ECX Newsletter- Volume 53 – October 29, 2021
Halloween is coming a day late in Southern California
It’s neither a trick, nor a treat, but more of a horror, as the ports of Los Angeles and Long Beach have announced a compounding congestion fee for cargo that dwells too long on terminals beginning November 1st. In brief, containers being picked up locally by truck on terminals longer than nine days will incur a fee of $100/day.
The trick (so maybe there is one), is that it increases to $200 on the second day, $300 on the third day and so on. This will be charged to the carrier who will then, we assume, pass it along to the consignee on the bill of lading.
PORT OF HORRORS AWAITS ALL WHO ENTER
Digital Service Tax relief announced
As President Biden flew to Italy to begin his European trip, the United States announced it was withdrawing the threat of tariffs against five European countries and will allow them to maintain their digital taxes until a globally negotiated regime comes into effect in 2023. This is tremendous news for importers of goods from the five affected countries: Austria, Britain, France, Italy and Spain.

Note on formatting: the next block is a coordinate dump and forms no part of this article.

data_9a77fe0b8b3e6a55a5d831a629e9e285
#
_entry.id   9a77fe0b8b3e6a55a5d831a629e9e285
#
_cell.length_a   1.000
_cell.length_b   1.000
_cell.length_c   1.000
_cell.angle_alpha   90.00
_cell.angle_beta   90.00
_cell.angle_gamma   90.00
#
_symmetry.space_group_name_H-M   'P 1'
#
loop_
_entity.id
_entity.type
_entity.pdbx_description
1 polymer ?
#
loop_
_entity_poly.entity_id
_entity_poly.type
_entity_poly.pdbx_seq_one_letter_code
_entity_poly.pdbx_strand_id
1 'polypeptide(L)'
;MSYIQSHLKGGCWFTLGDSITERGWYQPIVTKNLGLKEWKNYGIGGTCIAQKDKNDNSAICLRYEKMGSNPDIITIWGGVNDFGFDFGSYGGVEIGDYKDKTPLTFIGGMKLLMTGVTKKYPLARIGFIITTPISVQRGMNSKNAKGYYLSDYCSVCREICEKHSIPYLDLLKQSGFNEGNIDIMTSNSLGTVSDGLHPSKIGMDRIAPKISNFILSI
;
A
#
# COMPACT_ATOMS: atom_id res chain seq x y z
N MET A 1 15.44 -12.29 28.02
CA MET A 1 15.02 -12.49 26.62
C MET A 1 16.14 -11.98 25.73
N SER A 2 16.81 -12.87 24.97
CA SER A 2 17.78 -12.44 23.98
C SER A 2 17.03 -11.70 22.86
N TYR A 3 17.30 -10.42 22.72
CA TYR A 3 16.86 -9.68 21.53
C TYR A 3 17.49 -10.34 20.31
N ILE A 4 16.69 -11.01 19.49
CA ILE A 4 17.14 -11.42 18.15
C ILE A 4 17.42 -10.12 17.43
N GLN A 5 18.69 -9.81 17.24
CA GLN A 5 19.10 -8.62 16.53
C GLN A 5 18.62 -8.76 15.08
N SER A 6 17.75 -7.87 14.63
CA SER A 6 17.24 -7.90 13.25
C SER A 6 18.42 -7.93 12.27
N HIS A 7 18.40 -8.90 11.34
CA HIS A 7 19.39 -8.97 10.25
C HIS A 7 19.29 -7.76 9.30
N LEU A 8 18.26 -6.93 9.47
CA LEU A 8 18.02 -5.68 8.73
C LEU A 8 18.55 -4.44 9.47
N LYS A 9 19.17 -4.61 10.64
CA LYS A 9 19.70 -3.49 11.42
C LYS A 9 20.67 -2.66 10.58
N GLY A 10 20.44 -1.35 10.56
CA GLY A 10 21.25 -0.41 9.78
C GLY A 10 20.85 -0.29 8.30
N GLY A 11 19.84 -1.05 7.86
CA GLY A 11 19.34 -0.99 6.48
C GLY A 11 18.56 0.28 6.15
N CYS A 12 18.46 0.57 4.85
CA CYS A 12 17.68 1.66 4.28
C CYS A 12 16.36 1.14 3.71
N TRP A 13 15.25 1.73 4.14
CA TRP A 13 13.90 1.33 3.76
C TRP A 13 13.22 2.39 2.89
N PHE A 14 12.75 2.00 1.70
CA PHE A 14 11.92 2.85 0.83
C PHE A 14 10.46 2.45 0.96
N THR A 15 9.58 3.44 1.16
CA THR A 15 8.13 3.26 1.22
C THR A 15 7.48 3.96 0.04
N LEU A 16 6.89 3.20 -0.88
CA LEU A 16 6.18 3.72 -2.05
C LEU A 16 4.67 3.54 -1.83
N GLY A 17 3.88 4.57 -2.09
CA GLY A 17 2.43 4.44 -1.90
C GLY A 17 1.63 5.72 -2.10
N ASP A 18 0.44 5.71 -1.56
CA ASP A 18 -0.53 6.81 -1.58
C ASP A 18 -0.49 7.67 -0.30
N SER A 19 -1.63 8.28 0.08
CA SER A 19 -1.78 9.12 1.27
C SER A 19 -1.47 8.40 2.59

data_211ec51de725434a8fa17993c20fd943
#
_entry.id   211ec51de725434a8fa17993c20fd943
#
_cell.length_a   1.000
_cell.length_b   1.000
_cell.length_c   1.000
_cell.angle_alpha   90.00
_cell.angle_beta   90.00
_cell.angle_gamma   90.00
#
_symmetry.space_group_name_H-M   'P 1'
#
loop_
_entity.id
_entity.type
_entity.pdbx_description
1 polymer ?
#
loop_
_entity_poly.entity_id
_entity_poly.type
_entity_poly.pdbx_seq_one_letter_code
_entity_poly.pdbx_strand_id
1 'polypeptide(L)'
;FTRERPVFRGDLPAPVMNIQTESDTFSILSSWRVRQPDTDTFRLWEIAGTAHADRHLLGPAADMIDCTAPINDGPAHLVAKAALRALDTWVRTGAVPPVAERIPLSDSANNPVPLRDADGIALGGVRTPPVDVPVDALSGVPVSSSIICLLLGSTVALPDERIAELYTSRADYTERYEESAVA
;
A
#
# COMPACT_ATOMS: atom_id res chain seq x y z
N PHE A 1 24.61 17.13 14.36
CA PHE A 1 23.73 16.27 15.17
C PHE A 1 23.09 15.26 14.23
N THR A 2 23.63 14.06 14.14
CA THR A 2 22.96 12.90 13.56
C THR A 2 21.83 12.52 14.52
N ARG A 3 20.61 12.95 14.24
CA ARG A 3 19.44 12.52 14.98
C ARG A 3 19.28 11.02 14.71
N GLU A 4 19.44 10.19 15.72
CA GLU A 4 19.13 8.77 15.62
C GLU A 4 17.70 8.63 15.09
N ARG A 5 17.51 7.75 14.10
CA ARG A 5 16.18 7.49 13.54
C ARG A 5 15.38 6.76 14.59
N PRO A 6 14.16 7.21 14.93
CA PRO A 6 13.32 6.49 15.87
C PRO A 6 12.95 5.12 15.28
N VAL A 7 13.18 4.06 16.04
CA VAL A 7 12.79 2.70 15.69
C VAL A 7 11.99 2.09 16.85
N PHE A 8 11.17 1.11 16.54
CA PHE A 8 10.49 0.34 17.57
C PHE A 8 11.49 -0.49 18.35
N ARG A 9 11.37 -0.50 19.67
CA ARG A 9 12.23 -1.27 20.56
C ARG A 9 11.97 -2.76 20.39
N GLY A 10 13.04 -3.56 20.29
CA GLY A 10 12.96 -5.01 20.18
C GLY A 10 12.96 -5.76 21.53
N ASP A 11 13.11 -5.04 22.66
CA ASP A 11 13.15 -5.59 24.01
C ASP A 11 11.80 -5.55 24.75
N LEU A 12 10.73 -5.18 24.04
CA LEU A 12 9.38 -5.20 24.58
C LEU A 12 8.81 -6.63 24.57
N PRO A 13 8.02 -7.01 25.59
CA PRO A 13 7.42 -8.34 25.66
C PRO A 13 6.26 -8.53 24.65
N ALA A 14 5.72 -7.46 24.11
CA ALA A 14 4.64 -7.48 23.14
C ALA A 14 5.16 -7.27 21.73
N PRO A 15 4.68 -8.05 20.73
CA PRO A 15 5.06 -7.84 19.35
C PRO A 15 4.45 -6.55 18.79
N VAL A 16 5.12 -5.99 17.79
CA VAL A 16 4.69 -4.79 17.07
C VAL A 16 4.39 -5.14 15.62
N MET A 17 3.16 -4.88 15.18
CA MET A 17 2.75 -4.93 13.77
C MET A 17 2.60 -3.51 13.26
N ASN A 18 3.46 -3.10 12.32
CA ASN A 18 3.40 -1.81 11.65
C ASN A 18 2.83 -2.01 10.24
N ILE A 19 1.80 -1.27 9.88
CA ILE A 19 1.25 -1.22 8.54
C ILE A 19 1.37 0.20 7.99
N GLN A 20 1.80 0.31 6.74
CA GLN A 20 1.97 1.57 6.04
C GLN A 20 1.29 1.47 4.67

The concerns about data privacy are of greater interest and import to the European Union, but an agreement invalidated by a European court requires a successor regime to be established. The US and EU are working towards such an agreement.
Shipper’s Council Meets
Created by Congress, the National Shipper Advisory Committee convened its first meeting virtually on Wednesday. The Committee is under the jurisdiction of the Federal Maritime Commission and is comprised of import and export members.
WTO appellate review back in business?
The WTO’s appellate body ceased to operate during the previous administration pulled US support. The new administration’s nominee is promising to work to bring it back.
REVIVING THE DEAD: THE WTO APPELLATE PROCESS
Air freight news: More transatlantic belly space coming this winter
Despite the fact that less than 1% of global trade by weight moves by air, we all know how challenging it has been to secure space with passenger flights grounded. With travel restrictions being lifted, carriers are looking to add capacity this winter on the traditionally passenger-laden transatlantic which is music to shippers’ beleaguered ears.